Doesn’t the legal profession look decidedly dodgy? A Scottish High Court decides one thing, an English High Court decides the opposite, and the Supreme Court has to jump one way or the other. Having had their verdict so completely reversed, shouldn’t these foolish English High Court judges be called upon to resign? After all, the next level up found them to be completely wrong!
Though for the record, we think that the English decision was the correct one; proroguing Parliament is a political decision, and not a suitable arena for a court to intervene.
Also, more clarity is required from Lady Hale. Click here for the summary judgement. All of the press has quoted her conclusion, that “The decision to prorogue Parliament was unlawful.” So which law exactly did Boris break? He is said to have misled the Queen, but in what way? The process is totally ceremonial. When a Prime Minister asks for Parliament to be prorogued, the Queen doesn’t think a little, scratch her chin and say yes or no, depending on what advice she has heard. She is going to agree. Proroguing Parliament was always in the gift of the PM, and so it remains. To state that he can only choose a time with no political impact is worse than naïve.
Lady Hale has suggested that there is too much going on for Parliament to be stopped – but in reality, Parliament has already prevented No-Deal – and any putative Deal will only come back from the EU summit on 17 October, when Parliament would have already reconvened in time to reconsider it. So what exactly does Lady Hale think could have happened in the meantime, apart from the usual shouting and point-scoring?
To us, this judgement has;-
a) Highlighted that different judges make completely diametrically opposite decisions based on the same facts.
b) The senior judiciary seem to have entered the political fray, supporting the anti-Brexit, elite, establishment side of the argument.
Both of these facts diminish the judiciary.
Additionally, the judges seem to have decided that a PM can only prorogue Parliament when “things are quiet”, and for a less time than 6 days of sitting. There is no precedent for these views, and so the Judges, rather than applying the democratically determined law, seem desperate to make up their own version of what seems sensible. This highlights their unaccountability.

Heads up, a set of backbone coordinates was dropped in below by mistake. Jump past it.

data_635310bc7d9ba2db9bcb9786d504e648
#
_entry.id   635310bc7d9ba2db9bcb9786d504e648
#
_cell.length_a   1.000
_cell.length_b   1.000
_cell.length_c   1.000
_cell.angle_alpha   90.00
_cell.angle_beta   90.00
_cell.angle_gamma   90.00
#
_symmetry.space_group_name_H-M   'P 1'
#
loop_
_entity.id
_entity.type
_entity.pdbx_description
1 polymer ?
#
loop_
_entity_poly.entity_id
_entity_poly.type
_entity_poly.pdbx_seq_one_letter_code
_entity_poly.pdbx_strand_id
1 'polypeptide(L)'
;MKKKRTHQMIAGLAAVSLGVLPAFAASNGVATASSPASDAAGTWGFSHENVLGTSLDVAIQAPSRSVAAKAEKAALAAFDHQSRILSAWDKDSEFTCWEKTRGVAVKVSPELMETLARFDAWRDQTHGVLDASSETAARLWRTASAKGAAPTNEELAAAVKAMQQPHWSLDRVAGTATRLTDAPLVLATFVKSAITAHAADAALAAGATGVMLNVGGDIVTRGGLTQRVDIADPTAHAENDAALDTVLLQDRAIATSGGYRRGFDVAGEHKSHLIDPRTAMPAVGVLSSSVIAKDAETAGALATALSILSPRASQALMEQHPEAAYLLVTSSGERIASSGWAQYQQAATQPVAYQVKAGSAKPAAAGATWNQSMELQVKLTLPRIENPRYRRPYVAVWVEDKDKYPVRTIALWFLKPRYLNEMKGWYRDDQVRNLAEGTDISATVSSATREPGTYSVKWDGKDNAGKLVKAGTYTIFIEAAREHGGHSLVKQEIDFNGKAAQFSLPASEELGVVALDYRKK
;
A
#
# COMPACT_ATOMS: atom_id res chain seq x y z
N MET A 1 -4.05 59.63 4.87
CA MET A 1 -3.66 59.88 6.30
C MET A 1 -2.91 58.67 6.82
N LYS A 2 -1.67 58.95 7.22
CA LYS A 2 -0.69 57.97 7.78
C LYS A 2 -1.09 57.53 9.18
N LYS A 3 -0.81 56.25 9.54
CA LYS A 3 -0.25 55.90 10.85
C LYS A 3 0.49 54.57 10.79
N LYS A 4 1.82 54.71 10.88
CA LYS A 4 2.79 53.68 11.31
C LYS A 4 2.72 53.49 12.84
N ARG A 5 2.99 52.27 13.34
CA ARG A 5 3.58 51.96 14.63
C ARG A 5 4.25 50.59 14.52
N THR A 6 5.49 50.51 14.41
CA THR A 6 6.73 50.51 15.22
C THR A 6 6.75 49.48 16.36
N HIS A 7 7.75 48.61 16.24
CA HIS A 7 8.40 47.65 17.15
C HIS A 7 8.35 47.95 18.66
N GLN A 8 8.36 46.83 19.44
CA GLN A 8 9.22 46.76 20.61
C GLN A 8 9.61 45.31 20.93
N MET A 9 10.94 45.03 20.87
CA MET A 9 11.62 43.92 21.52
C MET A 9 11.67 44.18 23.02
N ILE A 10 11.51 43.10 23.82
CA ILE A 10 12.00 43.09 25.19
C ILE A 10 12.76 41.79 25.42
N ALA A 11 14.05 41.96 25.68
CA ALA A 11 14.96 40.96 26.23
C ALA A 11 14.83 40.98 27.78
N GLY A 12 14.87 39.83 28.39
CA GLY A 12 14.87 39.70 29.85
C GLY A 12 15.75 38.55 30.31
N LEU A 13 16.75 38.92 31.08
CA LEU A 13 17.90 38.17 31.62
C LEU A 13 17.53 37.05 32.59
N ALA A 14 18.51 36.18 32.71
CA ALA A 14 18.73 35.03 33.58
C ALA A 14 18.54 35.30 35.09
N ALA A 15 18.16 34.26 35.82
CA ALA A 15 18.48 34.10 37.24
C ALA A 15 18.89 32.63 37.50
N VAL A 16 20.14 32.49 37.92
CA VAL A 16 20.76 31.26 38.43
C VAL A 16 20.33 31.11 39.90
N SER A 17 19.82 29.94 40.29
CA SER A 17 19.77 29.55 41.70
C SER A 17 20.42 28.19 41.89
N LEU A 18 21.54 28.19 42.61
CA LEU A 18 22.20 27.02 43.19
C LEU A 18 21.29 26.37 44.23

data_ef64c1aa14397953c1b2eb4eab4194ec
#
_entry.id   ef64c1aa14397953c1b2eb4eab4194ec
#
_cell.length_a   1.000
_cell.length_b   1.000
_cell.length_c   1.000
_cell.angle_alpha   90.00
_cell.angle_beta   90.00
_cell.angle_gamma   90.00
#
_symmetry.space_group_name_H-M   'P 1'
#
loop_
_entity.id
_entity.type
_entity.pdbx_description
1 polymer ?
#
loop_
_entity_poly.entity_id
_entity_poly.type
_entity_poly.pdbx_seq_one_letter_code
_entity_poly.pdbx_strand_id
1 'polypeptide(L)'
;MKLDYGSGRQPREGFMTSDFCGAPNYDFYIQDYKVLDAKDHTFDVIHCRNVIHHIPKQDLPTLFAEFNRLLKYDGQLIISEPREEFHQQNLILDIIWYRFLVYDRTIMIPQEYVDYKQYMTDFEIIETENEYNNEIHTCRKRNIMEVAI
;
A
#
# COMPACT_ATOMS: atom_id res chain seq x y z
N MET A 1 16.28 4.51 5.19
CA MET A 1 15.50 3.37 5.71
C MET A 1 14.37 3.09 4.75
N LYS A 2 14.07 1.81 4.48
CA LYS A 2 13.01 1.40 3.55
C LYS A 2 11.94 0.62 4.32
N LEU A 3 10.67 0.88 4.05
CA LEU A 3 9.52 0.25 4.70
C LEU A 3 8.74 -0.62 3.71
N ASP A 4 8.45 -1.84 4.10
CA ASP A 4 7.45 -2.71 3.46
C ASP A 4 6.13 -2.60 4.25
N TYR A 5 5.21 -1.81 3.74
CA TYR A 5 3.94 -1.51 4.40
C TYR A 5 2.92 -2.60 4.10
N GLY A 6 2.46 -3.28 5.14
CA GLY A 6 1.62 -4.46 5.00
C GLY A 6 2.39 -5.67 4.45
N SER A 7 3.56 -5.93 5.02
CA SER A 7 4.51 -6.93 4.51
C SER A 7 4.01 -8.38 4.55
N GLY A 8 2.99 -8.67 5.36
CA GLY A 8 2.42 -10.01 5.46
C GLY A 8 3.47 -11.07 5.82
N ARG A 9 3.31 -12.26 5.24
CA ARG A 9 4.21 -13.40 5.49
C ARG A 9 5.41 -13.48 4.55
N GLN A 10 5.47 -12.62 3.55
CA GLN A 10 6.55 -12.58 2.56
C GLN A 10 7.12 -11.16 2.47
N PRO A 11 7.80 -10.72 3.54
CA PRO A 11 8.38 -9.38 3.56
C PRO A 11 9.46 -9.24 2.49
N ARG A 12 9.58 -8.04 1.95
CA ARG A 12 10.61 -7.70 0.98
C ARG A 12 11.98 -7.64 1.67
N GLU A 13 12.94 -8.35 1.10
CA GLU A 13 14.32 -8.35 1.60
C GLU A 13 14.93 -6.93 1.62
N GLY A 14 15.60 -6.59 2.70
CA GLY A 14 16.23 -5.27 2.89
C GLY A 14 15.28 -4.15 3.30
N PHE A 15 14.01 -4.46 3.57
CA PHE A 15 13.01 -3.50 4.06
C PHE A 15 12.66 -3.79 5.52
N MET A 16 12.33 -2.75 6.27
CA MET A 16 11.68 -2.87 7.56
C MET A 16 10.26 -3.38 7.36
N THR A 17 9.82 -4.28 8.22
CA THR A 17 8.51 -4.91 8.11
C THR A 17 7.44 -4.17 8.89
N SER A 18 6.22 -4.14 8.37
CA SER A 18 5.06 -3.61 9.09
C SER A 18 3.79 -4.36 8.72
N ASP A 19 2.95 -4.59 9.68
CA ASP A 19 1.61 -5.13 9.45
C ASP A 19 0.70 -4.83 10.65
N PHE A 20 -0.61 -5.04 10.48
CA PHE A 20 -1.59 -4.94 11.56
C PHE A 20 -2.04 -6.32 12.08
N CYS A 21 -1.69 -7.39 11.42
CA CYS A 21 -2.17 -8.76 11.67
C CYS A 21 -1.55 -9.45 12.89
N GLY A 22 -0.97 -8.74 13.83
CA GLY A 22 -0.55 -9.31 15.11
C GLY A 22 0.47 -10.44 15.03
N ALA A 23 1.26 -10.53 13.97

Like Parliament voting against every Brexit alternative, the Judges have not outlined what would have been acceptable practice, merely striking down what they see as unacceptable. How can this be? Since there is no accepted precedent on how long or under what circumstances proroguing can take place, the judges have effectively made up the law. This is unacceptable, and illustrates what a dangerous step the Supreme Court has taken. To avoid highlighting the fact that the judiciary now thinks it can make up the law, they have not clarified when or under what circumstances Parliament can be prorogued, and for how long. Would BoJo have been okay if he had made it for 4 weeks and 6 days rather than 5 weeks? Or if he had prorogued it for the whole summer when they were all on recess anyway? Brexit has been going on for three years now. When would it have been acceptable to have a new Parliament? If the Supreme Court had made these clarifications, it would have made them look as if they saw themselves above Parliament, but without such explanations, they look to be just making a political statement.
Going forward, a wise government will codify these precedents, and start to work on a written constitution, to include who can prorogue Parliament, for how long and under what circumstances. This would at least have the benefit of preventing judges making random interpretations of what is or is not acceptable. At that time, all sorts of anomalies will need to be addressed, such as our unelected upper chamber and the West Lothian question. What a can of worms! Woohoo! Politics is going to be fun for years to come!